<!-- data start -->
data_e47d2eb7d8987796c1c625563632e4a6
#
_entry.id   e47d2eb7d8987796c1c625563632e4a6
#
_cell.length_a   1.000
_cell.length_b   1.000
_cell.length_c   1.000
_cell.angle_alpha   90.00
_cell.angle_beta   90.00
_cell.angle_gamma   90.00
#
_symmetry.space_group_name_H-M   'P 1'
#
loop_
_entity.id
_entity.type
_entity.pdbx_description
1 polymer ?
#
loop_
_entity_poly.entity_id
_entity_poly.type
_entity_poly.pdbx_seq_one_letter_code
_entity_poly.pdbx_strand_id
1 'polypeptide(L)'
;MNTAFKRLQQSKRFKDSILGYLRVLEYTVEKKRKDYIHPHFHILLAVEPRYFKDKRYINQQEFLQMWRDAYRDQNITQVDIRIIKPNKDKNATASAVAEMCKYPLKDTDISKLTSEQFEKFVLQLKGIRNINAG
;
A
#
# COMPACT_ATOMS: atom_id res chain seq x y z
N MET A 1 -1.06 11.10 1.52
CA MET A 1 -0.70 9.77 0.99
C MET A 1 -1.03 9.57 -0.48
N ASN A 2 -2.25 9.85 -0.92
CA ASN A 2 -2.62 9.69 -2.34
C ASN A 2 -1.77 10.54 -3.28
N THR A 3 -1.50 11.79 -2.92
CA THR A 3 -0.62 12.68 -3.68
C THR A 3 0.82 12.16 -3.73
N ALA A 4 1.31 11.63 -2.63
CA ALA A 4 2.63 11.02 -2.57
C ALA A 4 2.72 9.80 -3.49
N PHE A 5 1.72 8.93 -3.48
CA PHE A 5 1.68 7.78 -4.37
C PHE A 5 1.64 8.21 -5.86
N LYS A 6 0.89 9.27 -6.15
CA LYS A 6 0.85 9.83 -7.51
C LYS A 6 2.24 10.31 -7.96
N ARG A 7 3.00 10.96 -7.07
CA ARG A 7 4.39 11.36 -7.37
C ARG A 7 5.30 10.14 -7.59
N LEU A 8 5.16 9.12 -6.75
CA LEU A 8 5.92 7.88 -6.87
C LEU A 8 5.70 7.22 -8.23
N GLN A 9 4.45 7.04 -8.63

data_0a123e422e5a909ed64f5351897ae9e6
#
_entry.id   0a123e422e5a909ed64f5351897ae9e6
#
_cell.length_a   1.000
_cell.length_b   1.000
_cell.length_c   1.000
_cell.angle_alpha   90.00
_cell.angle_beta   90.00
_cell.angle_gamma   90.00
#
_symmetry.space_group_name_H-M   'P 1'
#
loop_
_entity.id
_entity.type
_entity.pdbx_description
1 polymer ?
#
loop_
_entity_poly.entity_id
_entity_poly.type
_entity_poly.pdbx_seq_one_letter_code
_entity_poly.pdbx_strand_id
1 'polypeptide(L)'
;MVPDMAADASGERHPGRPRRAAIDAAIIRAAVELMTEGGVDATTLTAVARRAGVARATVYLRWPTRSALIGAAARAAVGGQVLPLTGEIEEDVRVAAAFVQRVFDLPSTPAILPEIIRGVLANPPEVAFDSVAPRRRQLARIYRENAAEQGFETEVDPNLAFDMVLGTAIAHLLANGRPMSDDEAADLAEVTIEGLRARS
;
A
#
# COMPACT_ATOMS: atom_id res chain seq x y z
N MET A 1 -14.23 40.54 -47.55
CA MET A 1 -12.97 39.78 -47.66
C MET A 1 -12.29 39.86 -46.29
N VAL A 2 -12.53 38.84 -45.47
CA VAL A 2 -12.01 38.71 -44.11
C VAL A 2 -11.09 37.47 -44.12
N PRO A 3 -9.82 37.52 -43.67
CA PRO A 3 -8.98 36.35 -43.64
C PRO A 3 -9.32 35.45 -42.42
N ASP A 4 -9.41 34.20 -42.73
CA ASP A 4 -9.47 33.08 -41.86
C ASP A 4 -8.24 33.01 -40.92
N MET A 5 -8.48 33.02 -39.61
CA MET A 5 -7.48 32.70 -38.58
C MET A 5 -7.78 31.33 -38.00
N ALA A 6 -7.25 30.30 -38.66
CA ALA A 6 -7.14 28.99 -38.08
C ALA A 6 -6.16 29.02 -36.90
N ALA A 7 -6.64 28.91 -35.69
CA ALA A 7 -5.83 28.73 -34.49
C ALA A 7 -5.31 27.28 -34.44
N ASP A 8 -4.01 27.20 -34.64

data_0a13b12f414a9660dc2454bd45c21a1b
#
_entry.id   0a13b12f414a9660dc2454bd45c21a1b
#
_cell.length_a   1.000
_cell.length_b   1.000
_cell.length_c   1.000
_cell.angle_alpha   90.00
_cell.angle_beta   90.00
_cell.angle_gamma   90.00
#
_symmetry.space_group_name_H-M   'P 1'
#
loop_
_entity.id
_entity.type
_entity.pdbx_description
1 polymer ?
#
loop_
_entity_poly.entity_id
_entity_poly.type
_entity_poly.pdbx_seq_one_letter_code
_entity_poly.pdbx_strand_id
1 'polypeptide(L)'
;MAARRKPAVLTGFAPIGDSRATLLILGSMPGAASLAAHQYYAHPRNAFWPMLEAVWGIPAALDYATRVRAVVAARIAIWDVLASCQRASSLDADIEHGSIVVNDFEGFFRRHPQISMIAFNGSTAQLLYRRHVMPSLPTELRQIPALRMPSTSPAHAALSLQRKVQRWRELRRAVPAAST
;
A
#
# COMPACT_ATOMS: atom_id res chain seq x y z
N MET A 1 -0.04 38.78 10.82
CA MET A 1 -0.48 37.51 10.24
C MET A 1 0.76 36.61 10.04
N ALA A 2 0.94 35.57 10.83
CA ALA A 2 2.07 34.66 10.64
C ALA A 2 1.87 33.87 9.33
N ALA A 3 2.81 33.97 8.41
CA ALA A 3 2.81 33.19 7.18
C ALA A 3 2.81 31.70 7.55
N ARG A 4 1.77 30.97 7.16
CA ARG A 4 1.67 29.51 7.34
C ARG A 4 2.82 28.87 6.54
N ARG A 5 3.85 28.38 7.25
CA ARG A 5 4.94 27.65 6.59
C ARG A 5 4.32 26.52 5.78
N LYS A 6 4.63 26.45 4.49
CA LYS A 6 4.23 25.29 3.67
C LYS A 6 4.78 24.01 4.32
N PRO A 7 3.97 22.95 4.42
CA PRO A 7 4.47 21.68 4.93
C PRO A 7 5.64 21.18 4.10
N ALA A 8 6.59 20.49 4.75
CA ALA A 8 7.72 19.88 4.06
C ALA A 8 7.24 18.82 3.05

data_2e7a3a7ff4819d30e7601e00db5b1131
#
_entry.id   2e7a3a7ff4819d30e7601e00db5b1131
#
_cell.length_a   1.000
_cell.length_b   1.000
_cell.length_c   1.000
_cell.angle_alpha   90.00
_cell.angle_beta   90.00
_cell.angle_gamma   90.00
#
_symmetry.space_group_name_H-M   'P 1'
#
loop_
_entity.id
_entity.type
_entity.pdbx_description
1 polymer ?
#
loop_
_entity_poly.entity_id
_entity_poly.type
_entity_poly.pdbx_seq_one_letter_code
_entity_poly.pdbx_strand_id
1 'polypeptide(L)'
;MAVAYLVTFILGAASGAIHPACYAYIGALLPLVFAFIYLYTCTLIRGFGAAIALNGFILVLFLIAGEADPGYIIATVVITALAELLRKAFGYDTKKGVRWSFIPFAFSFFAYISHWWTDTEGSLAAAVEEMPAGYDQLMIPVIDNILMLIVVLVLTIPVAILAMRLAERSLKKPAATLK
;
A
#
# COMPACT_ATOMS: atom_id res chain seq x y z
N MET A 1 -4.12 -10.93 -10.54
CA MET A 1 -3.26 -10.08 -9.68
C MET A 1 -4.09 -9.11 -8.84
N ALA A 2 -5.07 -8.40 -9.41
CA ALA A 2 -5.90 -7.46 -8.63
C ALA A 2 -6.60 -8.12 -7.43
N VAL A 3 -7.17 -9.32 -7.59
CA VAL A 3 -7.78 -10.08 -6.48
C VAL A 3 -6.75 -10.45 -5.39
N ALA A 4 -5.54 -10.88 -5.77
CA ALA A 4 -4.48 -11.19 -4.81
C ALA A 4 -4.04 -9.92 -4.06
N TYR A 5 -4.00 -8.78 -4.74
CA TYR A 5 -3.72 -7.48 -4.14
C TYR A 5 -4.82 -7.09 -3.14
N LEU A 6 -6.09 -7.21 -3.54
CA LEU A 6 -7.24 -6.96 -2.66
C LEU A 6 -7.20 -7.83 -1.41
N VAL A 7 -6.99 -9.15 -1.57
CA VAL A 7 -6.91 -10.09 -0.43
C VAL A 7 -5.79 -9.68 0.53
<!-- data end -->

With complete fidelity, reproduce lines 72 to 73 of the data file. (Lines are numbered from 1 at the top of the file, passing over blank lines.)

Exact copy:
_entity.pdbx_description
1 polymer ?